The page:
Driving while texting is now illegal. So is texting while driving. As of this writing, 29 states enforce this law according to the Governors Highway Safety Association.
I don’t know a sane person who thinks that texting behind the wheel is safe, but there are tons of questions about how the law will be enforced.
For example, how will a police officer know for sure that you were thumbing a message into your phone? After all, you might be re-positioning your belly button ring–which is, by the way, completely legal while driving.
I’m told that a cop can inspect your phone to see if you sent a message just before he pulled you over. This may be true, but the most time consuming part of texting is preparing the message, so you’re most likely to get busted during the composition stage. If this is so, why not just clear the unsent message before the policeman approaches your vehicle?
The new law re-introduces questions about other distractions available to drivers. Not all these distractions are technology-based.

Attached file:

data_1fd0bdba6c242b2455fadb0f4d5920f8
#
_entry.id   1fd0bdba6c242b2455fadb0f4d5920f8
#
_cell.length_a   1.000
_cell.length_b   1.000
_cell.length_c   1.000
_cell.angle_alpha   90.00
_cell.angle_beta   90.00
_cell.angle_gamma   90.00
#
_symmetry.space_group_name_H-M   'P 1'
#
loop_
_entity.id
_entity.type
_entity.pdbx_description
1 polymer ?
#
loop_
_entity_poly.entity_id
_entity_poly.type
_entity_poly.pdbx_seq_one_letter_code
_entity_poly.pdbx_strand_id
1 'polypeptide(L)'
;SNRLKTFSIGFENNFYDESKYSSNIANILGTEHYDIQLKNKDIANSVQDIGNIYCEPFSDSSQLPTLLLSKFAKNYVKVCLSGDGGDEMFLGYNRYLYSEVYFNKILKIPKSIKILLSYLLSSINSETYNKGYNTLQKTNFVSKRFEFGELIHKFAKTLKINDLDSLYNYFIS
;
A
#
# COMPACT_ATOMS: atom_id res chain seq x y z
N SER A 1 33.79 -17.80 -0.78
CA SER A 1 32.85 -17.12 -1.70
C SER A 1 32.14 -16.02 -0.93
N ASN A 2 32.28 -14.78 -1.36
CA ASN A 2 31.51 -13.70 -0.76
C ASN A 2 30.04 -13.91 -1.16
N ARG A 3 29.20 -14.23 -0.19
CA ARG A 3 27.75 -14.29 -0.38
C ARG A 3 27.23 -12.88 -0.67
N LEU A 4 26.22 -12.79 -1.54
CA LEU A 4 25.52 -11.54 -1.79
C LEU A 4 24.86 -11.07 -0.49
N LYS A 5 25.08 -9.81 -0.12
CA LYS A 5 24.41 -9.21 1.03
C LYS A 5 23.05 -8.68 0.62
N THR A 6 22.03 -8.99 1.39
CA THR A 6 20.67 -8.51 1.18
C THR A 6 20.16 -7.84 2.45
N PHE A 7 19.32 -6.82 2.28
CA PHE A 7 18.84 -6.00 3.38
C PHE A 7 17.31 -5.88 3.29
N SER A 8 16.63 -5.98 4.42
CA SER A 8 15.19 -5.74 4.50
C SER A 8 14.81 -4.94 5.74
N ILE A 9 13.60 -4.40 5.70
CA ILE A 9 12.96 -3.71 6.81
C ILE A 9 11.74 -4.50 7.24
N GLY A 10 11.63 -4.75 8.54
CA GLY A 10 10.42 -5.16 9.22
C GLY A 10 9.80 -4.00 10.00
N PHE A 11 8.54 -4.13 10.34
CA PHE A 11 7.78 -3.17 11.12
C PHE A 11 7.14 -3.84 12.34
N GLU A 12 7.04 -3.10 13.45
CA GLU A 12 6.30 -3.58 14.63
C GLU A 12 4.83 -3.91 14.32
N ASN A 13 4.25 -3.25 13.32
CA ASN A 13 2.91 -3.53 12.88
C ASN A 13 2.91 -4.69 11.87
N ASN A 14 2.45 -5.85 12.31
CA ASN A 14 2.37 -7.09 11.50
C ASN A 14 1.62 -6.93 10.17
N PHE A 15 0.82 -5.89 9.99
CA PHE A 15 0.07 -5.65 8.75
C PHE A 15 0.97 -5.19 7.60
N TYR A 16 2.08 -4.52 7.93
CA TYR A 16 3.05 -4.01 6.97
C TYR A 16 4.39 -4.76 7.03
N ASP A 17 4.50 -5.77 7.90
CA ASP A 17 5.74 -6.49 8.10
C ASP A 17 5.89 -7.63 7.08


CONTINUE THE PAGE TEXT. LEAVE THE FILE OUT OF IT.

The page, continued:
Food, drinks and cigarettes are a constant diversion from the road.
Technical distractions include TV screens and radios and CD players that feature crawling messages.
The automobile dashboard itself can be a distraction. (“I’m sorry for speeding, officer. I looked down to read my speedometer and didn’t see the speed limit sign.”)
Finally, how are you supposed to use a GPS without looking away from the road?
I’m sure we’ll sort all this out as I remember similar confusion when the seat belt law went into effect. New York was the first state to pass such a law in 1984.
Meanwhile, we can consider the next law to be enacted.
What we really need is a law that enforces spelling while texting.